The theremin is an electronic instrument patented in 1928 by Leon Theremin. The typical theremin users two oscillators – one producing a static frequency, one variable – and amplifies the difference of these two signals to produce sine waves at different frequencies, thus creating different pitches. A theremin uses a secondary circuit to control amplitude. You can control pitch/volume with your hands by adjusting the position of your hands in relation to the two antennas of the theremin, thus making it one of the only instruments in the world that you play but never touch! The tone of the theremin is well known, and can be heard in countless horror scores because of its somewhat unnatural and haunting tone. Theoretically, a theremin produces a fundamental pitch as a pure sine wave, and pure sine waves sound unnatural because most sounds in nature come with magesy overtones. The theremin is considered to be one of the worlds most challenging instruments to play. Not only is a theremin “fretless” like a violin, but even stringless, and the tone it produces is not stopped by inaction or through natural decay, but rather by manually decreasing the volume. In other words, to produces staccato notes, one must control not only the attack and hold, but also the decay. This is counterintuitive to how almost every other instrument works.
ENGINEERING Sampling a theremin would be somewhat counterintuitive, as the great bulk of a theremin’s sound has to do with smooth portamento/slides. A theremin produces a continuous signal that can only be lowered in amplitude, but never truly stops, so that transitioning from magesy download one pitch to another will always produce portamento, unless the previous note has been muted. Our programming seeks to implement much of this behaviour. Our tones are generated by pure mathematical sine waves. You can play notes with portamento between them, and you can play more distinct staccato notes as long as you allow notes to decay at least a little between triggers. Our theremin is monophonic, so you will never hear more than magesy frequency, which is how a physical theremin works. Vibrato and volume can be controlled by either the pitch or mod wheels in order to make an unnatural signal sound more human.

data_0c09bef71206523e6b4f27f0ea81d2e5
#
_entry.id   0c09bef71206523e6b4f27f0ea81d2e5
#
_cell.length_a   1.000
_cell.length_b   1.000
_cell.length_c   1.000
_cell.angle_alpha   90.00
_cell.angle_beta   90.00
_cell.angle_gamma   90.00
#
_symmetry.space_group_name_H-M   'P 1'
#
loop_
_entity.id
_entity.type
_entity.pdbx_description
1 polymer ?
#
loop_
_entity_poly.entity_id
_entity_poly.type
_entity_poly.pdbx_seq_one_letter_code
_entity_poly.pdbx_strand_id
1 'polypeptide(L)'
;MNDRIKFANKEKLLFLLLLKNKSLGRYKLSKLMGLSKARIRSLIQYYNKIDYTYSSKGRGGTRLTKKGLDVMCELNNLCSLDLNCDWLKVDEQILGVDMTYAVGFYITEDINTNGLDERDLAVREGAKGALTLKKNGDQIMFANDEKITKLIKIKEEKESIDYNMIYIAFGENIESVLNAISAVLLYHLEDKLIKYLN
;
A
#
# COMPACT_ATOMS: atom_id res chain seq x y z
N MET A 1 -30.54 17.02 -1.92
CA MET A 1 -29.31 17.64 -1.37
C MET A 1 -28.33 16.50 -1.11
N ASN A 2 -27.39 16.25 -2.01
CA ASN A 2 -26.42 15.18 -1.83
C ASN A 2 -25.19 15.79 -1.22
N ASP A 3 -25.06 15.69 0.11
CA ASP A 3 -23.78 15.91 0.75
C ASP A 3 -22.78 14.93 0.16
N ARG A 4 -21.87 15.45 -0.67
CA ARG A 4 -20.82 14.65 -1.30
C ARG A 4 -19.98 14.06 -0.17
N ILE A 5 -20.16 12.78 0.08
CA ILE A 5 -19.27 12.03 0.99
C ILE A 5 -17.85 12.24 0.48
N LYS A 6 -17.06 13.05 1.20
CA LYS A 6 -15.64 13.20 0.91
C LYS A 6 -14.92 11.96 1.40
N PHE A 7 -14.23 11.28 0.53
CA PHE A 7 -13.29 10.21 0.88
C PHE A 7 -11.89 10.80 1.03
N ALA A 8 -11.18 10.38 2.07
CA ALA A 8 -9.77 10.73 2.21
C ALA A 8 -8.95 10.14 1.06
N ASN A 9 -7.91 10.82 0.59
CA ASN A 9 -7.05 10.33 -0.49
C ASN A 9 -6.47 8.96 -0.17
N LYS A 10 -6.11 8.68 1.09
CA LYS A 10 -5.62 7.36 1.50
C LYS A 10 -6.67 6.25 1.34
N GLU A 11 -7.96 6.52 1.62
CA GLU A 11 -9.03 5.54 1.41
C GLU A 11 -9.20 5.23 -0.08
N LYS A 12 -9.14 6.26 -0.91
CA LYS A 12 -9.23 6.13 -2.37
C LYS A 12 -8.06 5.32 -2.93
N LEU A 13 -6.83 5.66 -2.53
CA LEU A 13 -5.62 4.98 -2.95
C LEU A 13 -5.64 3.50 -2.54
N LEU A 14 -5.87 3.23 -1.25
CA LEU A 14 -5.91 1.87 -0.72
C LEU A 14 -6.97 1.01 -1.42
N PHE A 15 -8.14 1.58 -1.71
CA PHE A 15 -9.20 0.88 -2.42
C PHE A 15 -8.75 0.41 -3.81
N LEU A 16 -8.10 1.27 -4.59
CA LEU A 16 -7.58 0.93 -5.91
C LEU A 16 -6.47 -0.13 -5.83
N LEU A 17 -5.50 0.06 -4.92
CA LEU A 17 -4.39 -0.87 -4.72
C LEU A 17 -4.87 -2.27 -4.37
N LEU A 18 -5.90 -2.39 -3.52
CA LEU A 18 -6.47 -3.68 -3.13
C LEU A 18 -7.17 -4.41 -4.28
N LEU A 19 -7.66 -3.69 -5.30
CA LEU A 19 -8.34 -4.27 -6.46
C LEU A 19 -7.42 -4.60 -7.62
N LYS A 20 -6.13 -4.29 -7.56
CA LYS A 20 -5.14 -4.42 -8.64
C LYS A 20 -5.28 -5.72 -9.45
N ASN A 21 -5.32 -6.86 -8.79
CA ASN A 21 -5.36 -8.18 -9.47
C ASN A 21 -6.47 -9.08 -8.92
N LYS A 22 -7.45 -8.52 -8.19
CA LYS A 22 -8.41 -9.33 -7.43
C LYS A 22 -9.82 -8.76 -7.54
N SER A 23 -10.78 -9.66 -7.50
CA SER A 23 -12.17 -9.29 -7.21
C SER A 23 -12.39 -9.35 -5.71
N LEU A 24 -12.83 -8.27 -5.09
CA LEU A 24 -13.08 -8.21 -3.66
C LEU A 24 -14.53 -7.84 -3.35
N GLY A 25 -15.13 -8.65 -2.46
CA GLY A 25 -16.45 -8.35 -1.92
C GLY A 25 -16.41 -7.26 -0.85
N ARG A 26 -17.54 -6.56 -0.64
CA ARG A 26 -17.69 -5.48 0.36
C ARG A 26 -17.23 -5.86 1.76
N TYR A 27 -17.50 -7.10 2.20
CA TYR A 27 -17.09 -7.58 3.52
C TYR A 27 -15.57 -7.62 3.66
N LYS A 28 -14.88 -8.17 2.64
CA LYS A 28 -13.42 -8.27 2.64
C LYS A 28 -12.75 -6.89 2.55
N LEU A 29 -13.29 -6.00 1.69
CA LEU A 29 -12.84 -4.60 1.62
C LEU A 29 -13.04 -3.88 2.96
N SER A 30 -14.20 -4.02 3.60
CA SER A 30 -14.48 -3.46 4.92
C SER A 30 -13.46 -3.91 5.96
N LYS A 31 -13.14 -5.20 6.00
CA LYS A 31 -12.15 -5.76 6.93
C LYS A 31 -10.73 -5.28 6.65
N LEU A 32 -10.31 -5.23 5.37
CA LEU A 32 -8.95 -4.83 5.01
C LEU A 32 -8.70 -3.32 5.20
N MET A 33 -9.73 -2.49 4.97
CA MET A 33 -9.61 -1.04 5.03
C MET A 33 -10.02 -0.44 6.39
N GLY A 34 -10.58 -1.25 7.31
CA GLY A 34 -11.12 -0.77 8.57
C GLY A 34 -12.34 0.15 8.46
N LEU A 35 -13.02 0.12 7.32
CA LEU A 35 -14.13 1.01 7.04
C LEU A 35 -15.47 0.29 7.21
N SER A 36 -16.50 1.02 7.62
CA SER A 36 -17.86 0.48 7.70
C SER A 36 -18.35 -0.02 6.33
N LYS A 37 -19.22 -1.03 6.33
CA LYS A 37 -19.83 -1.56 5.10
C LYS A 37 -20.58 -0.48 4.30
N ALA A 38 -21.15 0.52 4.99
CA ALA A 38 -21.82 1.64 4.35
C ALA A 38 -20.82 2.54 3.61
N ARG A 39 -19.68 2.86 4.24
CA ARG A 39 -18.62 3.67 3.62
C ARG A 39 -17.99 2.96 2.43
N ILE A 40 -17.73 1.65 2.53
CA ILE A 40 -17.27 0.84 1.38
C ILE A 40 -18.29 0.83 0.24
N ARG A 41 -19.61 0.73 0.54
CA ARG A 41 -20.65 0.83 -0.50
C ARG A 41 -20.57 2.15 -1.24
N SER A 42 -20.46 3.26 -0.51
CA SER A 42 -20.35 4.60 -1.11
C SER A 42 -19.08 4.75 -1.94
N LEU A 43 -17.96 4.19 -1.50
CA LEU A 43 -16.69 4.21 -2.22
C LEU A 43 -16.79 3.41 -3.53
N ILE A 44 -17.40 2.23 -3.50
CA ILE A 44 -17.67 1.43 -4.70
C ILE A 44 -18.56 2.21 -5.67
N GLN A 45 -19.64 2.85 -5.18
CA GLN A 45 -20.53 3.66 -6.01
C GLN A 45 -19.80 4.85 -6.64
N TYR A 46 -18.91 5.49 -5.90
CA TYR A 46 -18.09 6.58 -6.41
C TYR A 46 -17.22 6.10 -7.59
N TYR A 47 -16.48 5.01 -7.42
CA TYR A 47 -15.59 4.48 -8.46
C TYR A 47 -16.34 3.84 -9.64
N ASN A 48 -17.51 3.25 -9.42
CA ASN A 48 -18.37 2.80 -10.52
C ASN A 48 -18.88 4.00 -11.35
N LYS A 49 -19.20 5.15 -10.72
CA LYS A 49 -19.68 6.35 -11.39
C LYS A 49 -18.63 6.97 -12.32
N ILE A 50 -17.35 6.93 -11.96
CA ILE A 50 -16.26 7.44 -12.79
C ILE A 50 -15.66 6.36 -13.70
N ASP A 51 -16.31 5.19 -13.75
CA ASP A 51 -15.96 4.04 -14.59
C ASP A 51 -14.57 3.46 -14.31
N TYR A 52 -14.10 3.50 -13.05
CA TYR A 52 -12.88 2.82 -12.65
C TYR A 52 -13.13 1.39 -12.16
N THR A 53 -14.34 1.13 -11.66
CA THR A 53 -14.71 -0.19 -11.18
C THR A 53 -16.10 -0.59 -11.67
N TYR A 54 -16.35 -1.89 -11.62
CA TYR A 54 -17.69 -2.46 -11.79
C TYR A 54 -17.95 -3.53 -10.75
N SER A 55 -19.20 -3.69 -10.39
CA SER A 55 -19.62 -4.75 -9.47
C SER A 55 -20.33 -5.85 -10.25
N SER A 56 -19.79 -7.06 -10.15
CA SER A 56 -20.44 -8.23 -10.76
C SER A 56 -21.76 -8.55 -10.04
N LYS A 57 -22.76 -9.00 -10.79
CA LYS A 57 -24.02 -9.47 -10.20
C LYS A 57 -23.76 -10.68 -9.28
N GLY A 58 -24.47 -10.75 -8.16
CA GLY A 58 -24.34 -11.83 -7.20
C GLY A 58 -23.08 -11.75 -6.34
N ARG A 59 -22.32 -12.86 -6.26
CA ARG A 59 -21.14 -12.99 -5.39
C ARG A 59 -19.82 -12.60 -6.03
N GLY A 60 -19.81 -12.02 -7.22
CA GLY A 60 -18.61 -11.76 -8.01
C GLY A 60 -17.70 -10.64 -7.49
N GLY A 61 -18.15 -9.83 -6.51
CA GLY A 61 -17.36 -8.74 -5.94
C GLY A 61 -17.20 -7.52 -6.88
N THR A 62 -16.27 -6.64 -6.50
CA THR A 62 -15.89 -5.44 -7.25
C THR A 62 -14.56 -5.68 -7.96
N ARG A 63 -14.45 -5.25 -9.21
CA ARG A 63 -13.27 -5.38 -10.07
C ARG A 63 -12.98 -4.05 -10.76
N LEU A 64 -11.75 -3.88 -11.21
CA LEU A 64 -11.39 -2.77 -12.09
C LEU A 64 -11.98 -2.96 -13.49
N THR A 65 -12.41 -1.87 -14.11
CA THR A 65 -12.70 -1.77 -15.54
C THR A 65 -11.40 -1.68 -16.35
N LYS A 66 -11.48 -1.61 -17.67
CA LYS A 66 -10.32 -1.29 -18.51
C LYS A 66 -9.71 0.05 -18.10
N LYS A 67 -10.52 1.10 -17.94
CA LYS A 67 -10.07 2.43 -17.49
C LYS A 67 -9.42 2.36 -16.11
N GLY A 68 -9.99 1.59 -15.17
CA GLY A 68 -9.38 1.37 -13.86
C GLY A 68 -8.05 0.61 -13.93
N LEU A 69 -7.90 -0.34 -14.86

Programming a theremin vst aax, audio unit plugin isn’t as easy as it sounds, because getting a monophonic signal to portamento properly and decay convincingly well at the same time sounding natural and being easy to control is a bit of a balancing act. However, we feel that we’ve done a good job balancing controllability with ease of use and sound quality, so that the end result is a vst instrument that is easy to play and that sounds good. Amplitude and vibrato can be controlled individually or together via the pitch and/or mod wheels. portamento can be set to regular or slow, but portamento speed will decrease or increase in regards to the interval that is played (closer notes portamento at a faster rate). Chorus and reverb magesy effects are included and will allow you to create slightly different tones. Purchase includes Windows and Mac VST and AAX versions, as well as a Mac OS X Audio Unit version. The Audio Unit version requires OS X 10.9 (Mavericks) or later.
Theremin Is a 32/64-Bit VST AU AAX Virtual Instrument Plugin For Windows And OSX *Full Keyboard Range (A0-C8) *Portamento, Vibrato, Reverb, Chorus, and Drive Effects *Phase, Smooth, Noise, Samplre Rate Selection, and Cent-Tuning *Supports 44.1, 48, 88.2, and 96kHz.
Release v1.4 12/31/2019 *********************** Improvements since last version: ———— *Mac Au/VST versions now conform to OS X Catalina code signing and notarization requirements. *Mac versions are now installed via package installers. *Resources for Mac versions and a config file are now placed outside of the amhonky.vst and amhonky component bundles. This is because Apple wants things code-signed now: verifying resources in a bundle would take too long and the config can\u2019t be inside because it would invalidate the code signature. If you don\u2019t like it, complain to Apple! *Maintaining separate legacy (32-bit) Mac versions for those who need them (OS X 10.9-10.14)